The Story of Edgar Sawtelle by David Wroblewski
HarperCollins Publishers, 2008
Hardcover, 576 pages
HarperCollins Publishers, 2008
Hardcover, 576 pages
Born mute, speaking only in sign, Edgar Sawtelle leads an idyllic life with his parents on their farm in remote northern Wisconsin. For generations, the Sawtelles have raised and trained a fictional breed of dog whose thoughtful companionship is epitomized by Almondine, Edgar's lifelong friend and ally. But with the unexpected return of Claude, Edgar's paternal uncle, turmoil consumes the Sawtelles' once peaceful home. When Edgar's father dies suddenly, Claude insinuates himself into the life of the farm - and into Edgar's mother's affections." Grief-stricken and bewildered, Edgar tries to prove Claude played a role in his father's death, but his plan backfires - spectacularly. Forced to flee into the vast wilderness lying beyond the farm, Edgar comes of age in the wild, fighting for his survival and that of the three yearling dogs who follow him. But his need to face his father's murderer and his devotion to the Sawtelle dogs turn Edgar ever homeward.
In David Wroblewski's debut novel, The Story of Edgar Sawtelle, the Sawtelle family raises and trains their own special breed of dogs, called, appropriately enough, Sawtelle Dogs. Edgar Sawtelle, son of Gar and Trudy, was born mute and communicates by signing. Just like the dogs they raise, he can hear but can only communicate through his actions.
The Story of Edgar Sawtelle deserves all the accolades it received when it was first published. Certainly, it clearly retells the story of Hamlet with a cast of human and canine characters and set in rural Wisconsin. It certainly is a tragedy, in the truest literary definition. There is a betrayal, poison, foreshadowing, murder, and ghosts. The comparison to Hamlet was easily evident, but I also felt that it begged a comparison to the mythological quests of other heroes.
For those familiar with Hamlet: Edgar is Hamlet; Trudy is his mother, Gertrude; Claude is Claudius; Gar is the late King Hamlet of Denmark and Hamlet’s father; Doc Papineau is Polonius; his son Glen is Laertes; Almondine is Ophelia; Tinder and Baboo are courtiers Rosencrantz; Forte is Fortinbras; and Essay is Horatio.
While a long novel, I felt like the pace was strong and the story held my rapt attention and stayed compelling. Wroblewski's use of language was wonderful and lyrical.
Okay, I really loved this novel even though I was crying like a baby every time we heard from Almondine (a dog). Perhaps I am still recovering from the death of my dog a year ago (who was a male dog but I pictured him every time Almondine was in the story) but... I'm not sure why I put off reading this novel for so long. This is a great novel.
Very Highly Recommended.
That spring their dog, Violet, who was good but wild-hearted, had dug a hole under the fence when she was in heat and run the streets with romance on her mind. They’d ended up chasing a litter of seven around the backyard. He could have given all the pups away to strangers, and he suspected he was going to have to, but the thing was, he liked having those pups around. Liked it in a primal, obsessive way. Violet was the first dog he’d ever owned, and the pups were the first pups he’d ever spent time with, and they yapped and chewed on his shoelaces and looked him in the eye. At night he found himself listening to records and sitting on the grass behind the house and teaching the pups odd little tricks they soon forgot while he and Mary talked. pg. 10-11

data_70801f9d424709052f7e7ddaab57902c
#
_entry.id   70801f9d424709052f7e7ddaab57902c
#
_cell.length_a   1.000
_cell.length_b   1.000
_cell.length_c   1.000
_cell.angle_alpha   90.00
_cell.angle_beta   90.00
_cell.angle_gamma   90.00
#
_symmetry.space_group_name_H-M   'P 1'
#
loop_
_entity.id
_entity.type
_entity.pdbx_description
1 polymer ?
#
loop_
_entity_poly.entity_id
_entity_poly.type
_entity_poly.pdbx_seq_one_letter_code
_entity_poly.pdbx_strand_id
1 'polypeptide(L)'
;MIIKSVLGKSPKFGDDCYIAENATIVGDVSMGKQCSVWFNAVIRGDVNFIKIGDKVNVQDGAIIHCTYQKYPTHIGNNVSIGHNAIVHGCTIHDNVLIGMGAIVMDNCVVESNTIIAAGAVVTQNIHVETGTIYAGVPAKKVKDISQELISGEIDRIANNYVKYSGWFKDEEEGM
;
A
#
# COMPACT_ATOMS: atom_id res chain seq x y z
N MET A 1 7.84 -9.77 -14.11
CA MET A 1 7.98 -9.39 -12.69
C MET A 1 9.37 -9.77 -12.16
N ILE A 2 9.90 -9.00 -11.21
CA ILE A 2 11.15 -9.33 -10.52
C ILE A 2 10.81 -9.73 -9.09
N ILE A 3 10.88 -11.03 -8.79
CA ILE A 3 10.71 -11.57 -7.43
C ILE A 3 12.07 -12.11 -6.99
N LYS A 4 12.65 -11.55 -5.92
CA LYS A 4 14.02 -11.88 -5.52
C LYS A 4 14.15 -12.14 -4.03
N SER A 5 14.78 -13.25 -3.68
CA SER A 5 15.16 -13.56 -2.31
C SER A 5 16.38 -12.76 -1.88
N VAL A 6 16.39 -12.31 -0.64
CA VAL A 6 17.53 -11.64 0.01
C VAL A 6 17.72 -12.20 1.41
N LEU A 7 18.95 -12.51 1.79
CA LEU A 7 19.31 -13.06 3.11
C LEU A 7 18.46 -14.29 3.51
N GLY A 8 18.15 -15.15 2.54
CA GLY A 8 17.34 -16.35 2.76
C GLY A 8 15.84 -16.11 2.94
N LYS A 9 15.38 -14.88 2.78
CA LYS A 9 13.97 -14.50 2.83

When he wanted to, Edgar’s grandfather could radiate a charming enthusiasm, one of the reasons Mary had been attracted to him in the first place. He could tell a good story about the way things were going to be. Besides, they had been living in her parents’ house for over a year and she was as eager as he to get out on her own. They completed the purchase of the land by mail and telegram.
This the boy Edgar would come to know because his parents kept their most important documents in an ammunition box at the back of their bedroom closet. The box was military gray, with a big clasp on the side, and it was metal, and therefore mouseproof. When they weren’t around he’d sneak it out and dig through the contents. Their birth certificates were in there, along with a marriage certificate and the deed and history of ownership of their land. pg. 16
His grandfather and grandmother moved to the farm without incident, and by Edgar's time it had been the Sawtelle place for as long as anyone could remember. pg. 19
Always, Edgar's father was more interested in what the dog chose to do, a predilection he'd acquired from his own father. pg. 21
What was there to do with such an infant child but worry over him? Gar and Trudy worried that he would never have a voice. His doctors worried that he didn't cough. And Almondine simply worried whenever the boy was out of her sight, though he never was for long. pg. 36
"But how can I teach him how to sign?" Trudy asked. "I don't know how myself."
"Then you will learn, together," Mrs. Wilkes said. "At first, you only need to know enough to talk with Edgar in the simplest ways."
"Which are to tell him you love him. To say, here is food. To name things: Dog. Bird. Daddy. Mama. Sky. Cloud. Just like any child. Show him how to ask for things he wants by moving his hands in that sign. Show him how to ask for more of whatever he wants" - and here she bounced the fingertips of both hands together as she talked, to demonstrate - "and later, when the time comes to make sentences, you'll already have learned how to do that." pg. 44
His father starts the next page. He lies back and moves his hands through the air to the sound of his father's voice. Thinking about words. The shapes of words. pg. 48